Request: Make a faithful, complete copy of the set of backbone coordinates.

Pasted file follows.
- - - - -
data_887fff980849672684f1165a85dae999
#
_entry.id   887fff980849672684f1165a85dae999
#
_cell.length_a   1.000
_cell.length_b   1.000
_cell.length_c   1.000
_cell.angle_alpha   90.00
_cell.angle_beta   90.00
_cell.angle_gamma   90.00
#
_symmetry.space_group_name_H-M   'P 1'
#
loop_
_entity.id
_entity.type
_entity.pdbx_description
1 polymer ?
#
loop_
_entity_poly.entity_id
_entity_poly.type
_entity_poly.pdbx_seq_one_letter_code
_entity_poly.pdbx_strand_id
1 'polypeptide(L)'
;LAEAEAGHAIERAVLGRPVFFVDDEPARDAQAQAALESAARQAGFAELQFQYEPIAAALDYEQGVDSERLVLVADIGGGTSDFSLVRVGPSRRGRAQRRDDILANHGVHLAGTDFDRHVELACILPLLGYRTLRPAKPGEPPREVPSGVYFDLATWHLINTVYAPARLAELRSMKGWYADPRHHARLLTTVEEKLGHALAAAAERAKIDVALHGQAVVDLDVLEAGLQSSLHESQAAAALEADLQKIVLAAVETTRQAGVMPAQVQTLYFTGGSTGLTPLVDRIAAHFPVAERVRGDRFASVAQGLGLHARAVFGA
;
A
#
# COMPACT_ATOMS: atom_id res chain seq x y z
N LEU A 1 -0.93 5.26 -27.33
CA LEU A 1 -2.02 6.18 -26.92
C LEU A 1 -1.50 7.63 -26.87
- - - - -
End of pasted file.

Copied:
data_887fff980849672684f1165a85dae999
#
_entry.id   887fff980849672684f1165a85dae999
#
_cell.length_a   1.000
_cell.length_b   1.000
_cell.length_c   1.000
_cell.angle_alpha   90.00
_cell.angle_beta   90.00
_cell.angle_gamma   90.00
#
_symmetry.space_group_name_H-M   'P 1'
#
loop_
_entity.id
_entity.type
_entity.pdbx_description
1 polymer ?
#
loop_
_entity_poly.entity_id
_entity_poly.type
_entity_poly.pdbx_seq_one_letter_code
_entity_poly.pdbx_strand_id
1 'polypeptide(L)'
;LAEAEAGHAIERAVLGRPVFFVDDEPARDAQAQAALESAARQAGFAELQFQYEPIAAALDYEQGVDSERLVLVADIGGGTSDFSLVRVGPSRRGRAQRRDDILANHGVHLAGTDFDRHVELACILPLLGYRTLRPAKPGEPPREVPSGVYFDLATWHLINTVYAPARLAELRSMKGWYADPRHHARLLTTVEEKLGHALAAAAERAKIDVALHGQAVVDLDVLEAGLQSSLHESQAAAALEADLQKIVLAAVETTRQAGVMPAQVQTLYFTGGSTGLTPLVDRIAAHFPVAERVRGDRFASVAQGLGLHARAVFGA
;
A
#
# COMPACT_ATOMS: atom_id res chain seq x y z
N LEU A 1 -0.93 5.26 -27.33
CA LEU A 1 -2.02 6.18 -26.92
C LEU A 1 -1.50 7.63 -26.87